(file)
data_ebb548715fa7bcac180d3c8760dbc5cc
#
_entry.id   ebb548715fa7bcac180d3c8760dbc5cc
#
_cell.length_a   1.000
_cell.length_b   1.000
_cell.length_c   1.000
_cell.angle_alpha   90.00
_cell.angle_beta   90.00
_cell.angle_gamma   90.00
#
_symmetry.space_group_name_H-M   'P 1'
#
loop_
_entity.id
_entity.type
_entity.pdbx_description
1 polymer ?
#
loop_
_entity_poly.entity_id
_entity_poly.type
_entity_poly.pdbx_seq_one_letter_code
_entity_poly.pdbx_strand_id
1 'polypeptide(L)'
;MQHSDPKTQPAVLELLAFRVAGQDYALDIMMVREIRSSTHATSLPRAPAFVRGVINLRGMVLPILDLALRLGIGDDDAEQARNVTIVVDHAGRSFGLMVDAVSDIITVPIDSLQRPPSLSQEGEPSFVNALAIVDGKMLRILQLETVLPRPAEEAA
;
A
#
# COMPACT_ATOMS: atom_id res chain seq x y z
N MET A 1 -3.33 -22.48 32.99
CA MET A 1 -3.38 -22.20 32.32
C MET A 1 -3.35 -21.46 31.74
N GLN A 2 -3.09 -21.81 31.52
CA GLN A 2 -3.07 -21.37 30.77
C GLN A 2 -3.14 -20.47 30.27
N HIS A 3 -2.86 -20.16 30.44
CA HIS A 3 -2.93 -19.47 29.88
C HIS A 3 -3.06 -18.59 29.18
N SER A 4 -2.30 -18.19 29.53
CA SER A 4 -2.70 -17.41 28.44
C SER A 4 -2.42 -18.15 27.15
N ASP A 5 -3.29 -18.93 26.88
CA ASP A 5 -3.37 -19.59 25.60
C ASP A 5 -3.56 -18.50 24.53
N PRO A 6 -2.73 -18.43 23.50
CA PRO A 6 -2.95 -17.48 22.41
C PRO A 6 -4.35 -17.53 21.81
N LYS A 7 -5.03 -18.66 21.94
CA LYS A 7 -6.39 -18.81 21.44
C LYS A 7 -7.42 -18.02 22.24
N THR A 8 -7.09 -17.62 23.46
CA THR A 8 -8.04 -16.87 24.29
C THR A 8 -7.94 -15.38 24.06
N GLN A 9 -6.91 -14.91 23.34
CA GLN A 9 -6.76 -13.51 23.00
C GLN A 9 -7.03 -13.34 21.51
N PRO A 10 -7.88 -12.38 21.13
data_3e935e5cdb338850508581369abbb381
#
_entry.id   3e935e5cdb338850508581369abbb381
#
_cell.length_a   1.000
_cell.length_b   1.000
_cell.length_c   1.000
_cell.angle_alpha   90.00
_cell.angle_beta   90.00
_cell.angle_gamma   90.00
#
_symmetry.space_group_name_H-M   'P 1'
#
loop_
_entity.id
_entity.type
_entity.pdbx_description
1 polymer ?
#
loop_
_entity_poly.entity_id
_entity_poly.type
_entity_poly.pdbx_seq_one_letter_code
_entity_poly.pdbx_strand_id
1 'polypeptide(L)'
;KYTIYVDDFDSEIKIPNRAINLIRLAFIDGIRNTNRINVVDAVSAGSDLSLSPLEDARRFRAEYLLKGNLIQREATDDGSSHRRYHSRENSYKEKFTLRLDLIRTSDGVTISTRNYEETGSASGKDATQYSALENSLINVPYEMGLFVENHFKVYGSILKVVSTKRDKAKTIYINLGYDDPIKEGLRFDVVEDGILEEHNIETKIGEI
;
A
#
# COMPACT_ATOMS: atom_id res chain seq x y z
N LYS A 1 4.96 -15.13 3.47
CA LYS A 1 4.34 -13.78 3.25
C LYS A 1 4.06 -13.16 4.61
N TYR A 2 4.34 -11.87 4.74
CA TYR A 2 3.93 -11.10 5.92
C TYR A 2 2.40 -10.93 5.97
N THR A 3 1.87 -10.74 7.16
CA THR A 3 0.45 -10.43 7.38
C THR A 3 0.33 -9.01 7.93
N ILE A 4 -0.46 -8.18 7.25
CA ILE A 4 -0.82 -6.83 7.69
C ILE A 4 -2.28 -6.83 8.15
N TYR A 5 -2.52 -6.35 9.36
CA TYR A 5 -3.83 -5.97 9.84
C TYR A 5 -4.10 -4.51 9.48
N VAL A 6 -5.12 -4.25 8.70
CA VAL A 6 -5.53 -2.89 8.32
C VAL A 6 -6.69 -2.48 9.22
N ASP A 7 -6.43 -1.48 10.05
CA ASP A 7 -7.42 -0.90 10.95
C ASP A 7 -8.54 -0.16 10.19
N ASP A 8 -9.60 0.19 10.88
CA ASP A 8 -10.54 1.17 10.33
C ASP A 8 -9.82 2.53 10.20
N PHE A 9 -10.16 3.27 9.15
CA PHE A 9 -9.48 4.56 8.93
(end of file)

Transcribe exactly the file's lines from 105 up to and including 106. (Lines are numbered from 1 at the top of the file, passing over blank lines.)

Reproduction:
CA VAL A 6 -5.53 -2.89 8.32
C VAL A 6 -6.69 -2.48 9.22